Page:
Penetration Testing Scanning 101.3

In part three of his series on penetration testing security researcher Hozaifa Owaisi covers port scanning and the tools used to get the job done.

Penetration Testing Scanning 101.3

In part three of my series on penetration testing I am going to cover port scanning. I introduced this topic in an earlier article for the series, if you haven’t read it I would recommend it because it gives a good overview of scanning as a whole. I would also recommend reading article two in this series which covers network tracing. This article will cover how port scanning works in practice, the tools used for port scanning, and useful tips for the most popular tools.

Concepts That You Need To Understand To Follow This Article

There are some basic concepts that you first need to be able to understand in order to follow this article, I have listed them below with some links to sources where you can learn more about these concepts in case you needed a refresh on them.

The Three Way Hand Shake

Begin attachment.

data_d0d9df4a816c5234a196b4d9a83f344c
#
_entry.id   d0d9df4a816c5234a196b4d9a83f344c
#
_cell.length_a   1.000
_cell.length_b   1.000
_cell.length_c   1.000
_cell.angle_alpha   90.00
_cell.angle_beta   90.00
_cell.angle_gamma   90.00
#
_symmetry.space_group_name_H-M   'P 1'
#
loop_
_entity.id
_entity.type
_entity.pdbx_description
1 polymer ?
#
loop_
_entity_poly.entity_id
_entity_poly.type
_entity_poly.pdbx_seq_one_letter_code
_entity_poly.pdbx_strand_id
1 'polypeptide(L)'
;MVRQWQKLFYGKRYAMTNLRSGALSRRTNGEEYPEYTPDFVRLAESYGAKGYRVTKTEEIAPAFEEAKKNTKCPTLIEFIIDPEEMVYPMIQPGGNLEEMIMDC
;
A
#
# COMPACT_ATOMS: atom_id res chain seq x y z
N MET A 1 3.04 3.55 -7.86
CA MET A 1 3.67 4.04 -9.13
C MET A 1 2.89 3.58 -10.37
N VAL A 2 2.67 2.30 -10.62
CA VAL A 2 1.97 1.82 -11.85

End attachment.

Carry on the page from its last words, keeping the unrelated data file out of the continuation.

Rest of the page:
Every TCP connection begins with a TCP handshake, used to exchange sequence numbers to every lost packet, it can be retransmitted and also put in proper order.

If machine A wants to initiate a connection with machine B with the SYN Control Bit set. This packet will include an initial sequence number (which we' ll call ISNA because it comes from machine A), which is 32-bits long and typically generated in a pseudo-random fashion by the TCP software on machine A. The ACK number (another 32 bits in the TCP header) is typically set to zero because it is ignored in this initial SYN.

If the destination port is open (which means something is listing it will on that port like a webserver on port 80) then machine B will respond with a SYN-ACK packet back. This packet will have a sequence number of ISNB, a pseudo-random number assigned by machine B for this connection. The SYN-ACK packet will have an acknowledgment number of ISNA+1, indicating that machine B has acknowledged the SYN packet from machine A.

To complete the three-way handshake, machine A responds with an ACK packet, which has a sequence number of ISNA+ 1. (It's the next packet, so the sequence number has to change from the value in the original SYN packet.) The acknowledgment number field is set to ISNB+ 1, thereby acknowledging the SYN-ACK packet.